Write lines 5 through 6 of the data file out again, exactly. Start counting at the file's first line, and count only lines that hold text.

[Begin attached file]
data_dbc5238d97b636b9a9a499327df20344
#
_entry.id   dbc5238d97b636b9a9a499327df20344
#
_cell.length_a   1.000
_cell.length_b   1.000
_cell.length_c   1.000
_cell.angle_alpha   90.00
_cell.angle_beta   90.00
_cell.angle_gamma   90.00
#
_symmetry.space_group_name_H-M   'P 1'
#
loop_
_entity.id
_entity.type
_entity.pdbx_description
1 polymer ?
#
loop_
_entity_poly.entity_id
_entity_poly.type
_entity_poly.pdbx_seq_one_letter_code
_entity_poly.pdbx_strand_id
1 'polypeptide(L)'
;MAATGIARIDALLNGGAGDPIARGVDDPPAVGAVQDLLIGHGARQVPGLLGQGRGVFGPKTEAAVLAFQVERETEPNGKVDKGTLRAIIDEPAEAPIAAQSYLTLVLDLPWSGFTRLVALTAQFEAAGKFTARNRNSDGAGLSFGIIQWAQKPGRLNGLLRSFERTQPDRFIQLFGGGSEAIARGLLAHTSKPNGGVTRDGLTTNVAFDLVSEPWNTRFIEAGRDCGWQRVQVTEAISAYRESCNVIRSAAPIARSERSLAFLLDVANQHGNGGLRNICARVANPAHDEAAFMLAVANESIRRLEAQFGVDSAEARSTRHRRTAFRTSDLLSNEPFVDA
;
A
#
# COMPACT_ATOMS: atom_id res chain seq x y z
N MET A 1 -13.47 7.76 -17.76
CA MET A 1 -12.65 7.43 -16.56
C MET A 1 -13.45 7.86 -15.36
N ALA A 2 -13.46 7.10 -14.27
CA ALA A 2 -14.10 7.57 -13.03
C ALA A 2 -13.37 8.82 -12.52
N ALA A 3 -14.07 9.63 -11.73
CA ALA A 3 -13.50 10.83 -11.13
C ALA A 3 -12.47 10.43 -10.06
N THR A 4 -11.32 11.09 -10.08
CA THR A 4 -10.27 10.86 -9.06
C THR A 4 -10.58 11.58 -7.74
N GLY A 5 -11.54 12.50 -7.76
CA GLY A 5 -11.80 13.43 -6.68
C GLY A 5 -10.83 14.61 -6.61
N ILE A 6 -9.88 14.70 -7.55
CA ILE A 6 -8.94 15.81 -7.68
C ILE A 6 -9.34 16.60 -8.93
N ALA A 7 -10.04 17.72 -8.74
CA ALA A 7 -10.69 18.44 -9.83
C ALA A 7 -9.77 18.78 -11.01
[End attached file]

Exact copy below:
_cell.length_a   1.000
_cell.length_b   1.000